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U.S. Army Corps of Engineers Contracting

Implementing Quality Business Deals

Acquisition, in the form of contracting, is vital to the U.S. Army Corps of Engineers (USACE). Without the ability to purchase services and supplies from contractors large and small, USACE simply could not perform its missions.

Dedicated to critical engineering services to support both the warfighter and the American public, the 37,000 civilians and Soldiers who make up USACE are thought of primarily as engineers. However, USACE personnel represent a wide range of engineering, scientific, and business specialties, including acquisition.

More than 1,300 members of the command’s workforce are directly involved in contracting, responsible for the purchase and oversight of $30 billion worth of contracting per year. Stuart Hazlett is USACE’s top contracting professional. As the USACE director of contracting, he is keenly aware of the importance of contract labor to USACE and the immense quantity of services and goods the command purchases.

“We buy a very wide range of commodities,” Hazlett said. “The term ‘commodities’ encompasses all of the supplies and services we acquire. The Corps, by law and regulation, does predominantly architecture, engineering, and construction. Those types of commodities represent about 73 percent of everything we buy. We also support R&D [research and development] out of our Engineer Research and Development Center [ERDC] and our Geospatial Center [USACE Army Geospatial Center]. We acquire facilities-related services that will help us perform sustainment, restoration, and modernization of military installations and other structures. The Corps Civil Works mission, historically related to federal river and harbor improvements, now encompasses a broad range of water-related missions to include flood damage reduction, shore and hurricane protection, hydropower, recreation, water supply, and wetland restoration.”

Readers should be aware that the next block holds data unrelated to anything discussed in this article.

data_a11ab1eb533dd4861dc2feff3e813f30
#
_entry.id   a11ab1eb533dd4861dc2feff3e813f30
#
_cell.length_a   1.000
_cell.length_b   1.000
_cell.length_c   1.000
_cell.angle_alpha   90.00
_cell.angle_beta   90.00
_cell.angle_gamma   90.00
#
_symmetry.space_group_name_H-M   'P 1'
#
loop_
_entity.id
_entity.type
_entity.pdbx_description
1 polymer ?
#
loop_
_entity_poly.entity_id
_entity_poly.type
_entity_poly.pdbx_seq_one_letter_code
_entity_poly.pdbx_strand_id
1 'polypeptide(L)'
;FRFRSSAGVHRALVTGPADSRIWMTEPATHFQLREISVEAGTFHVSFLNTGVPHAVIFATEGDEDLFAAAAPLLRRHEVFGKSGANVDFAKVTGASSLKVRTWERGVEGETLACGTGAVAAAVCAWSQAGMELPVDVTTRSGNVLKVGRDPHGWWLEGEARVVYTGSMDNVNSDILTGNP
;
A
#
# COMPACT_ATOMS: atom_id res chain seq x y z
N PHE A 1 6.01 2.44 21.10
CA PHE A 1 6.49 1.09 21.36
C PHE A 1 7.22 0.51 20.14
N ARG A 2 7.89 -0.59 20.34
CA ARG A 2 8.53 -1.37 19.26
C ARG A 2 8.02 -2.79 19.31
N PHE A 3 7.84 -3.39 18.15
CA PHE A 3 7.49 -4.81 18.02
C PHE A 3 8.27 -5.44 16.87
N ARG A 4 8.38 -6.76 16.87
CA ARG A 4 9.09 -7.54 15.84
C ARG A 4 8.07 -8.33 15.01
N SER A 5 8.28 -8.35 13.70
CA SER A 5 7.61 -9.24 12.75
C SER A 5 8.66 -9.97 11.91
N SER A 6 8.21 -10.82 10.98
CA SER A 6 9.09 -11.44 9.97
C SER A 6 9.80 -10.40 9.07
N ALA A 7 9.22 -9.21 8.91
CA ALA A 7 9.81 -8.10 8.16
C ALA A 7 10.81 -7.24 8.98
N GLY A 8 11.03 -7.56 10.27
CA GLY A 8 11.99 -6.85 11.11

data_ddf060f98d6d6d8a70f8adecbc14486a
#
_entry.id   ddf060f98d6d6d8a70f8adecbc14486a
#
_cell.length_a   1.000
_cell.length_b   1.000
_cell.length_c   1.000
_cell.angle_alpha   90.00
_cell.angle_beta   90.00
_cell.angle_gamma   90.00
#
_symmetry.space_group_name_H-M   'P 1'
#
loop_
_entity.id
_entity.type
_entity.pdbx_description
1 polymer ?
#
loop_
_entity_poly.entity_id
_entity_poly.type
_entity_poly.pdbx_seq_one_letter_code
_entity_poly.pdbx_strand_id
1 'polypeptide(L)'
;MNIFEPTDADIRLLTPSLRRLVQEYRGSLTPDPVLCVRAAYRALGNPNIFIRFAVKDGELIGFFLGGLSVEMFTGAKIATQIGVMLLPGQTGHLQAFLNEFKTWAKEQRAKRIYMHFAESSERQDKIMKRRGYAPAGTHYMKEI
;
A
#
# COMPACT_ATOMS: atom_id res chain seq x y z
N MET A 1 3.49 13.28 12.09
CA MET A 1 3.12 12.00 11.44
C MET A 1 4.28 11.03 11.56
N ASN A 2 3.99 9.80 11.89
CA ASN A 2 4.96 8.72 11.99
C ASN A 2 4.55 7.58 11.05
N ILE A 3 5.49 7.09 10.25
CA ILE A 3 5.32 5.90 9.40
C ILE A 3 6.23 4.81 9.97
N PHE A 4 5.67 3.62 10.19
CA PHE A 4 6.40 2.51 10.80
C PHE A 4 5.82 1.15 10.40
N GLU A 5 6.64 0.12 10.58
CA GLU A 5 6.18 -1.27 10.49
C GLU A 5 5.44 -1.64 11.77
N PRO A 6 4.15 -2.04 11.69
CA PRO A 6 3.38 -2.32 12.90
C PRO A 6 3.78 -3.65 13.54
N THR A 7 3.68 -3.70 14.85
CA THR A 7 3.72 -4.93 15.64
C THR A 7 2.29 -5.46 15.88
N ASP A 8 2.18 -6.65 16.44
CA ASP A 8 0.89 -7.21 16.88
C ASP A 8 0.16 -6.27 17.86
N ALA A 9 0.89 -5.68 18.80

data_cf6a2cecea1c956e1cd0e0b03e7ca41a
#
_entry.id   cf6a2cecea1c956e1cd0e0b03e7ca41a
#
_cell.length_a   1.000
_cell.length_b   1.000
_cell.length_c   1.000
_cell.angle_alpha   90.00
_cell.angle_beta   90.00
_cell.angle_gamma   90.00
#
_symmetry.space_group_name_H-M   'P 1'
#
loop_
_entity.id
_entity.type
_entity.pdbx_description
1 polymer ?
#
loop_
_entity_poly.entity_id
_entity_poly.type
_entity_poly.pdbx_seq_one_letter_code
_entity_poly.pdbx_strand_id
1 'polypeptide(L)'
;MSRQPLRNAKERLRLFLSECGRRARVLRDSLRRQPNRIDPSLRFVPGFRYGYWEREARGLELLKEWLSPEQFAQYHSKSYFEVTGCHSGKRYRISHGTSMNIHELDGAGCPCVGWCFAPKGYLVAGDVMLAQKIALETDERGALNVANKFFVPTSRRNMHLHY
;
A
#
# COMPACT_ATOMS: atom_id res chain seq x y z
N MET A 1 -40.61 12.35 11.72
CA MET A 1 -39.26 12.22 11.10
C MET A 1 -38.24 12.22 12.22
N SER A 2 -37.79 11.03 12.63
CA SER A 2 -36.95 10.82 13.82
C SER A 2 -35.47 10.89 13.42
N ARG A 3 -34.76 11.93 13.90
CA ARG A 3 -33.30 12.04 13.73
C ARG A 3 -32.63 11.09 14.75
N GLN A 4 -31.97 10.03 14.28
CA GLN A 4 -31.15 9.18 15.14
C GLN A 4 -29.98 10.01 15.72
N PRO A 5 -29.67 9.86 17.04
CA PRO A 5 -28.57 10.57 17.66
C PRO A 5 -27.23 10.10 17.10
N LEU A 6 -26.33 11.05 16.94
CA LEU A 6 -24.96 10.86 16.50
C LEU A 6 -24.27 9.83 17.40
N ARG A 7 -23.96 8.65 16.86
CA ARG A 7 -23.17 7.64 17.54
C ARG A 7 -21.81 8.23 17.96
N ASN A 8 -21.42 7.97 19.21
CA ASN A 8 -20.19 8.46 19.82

“Acquisition is a life cycle value proposition provided by USACE for our customers,” Hazlett added. USACE engineers write requirements for a given project that include construction and design specifications and other obligations. Then the command ensures proper financing is in place before the contract is solicited, evaluated, and awarded.

Lt. Col. James A. DeLapp, USACE Nashville District commander, gives Nashville Mayor Karl Dean a tour on the work platform at Wolf Creek Dam Aug. 7, 2012, where a barrier wall was being installed to stop seepage through the karst geology in the embankment foundation. USACE photo by Leon Roberts

Lt. Col. James A. DeLapp, USACE Nashville District commander, gives Nashville Mayor Karl Dean a tour on the work platform at Wolf Creek Dam Aug. 7, 2012, where a barrier wall was being installed to stop seepage through the karst geology in the embankment foundation. USACE photo by Leon Roberts

“We establish and provide oversight of the terms and conditions of a quality business deal,” Hazlett explained. “Once we have awarded a construction or A-E [architect-engineer] contract, we transition to a post-award team led by technical personnel who have functional expertise in design and construction and experience in contract administration. The teams also include a contracting officer and a specialist who support the technical staff and ensure full compliance with applicable contracting policy and regulations.”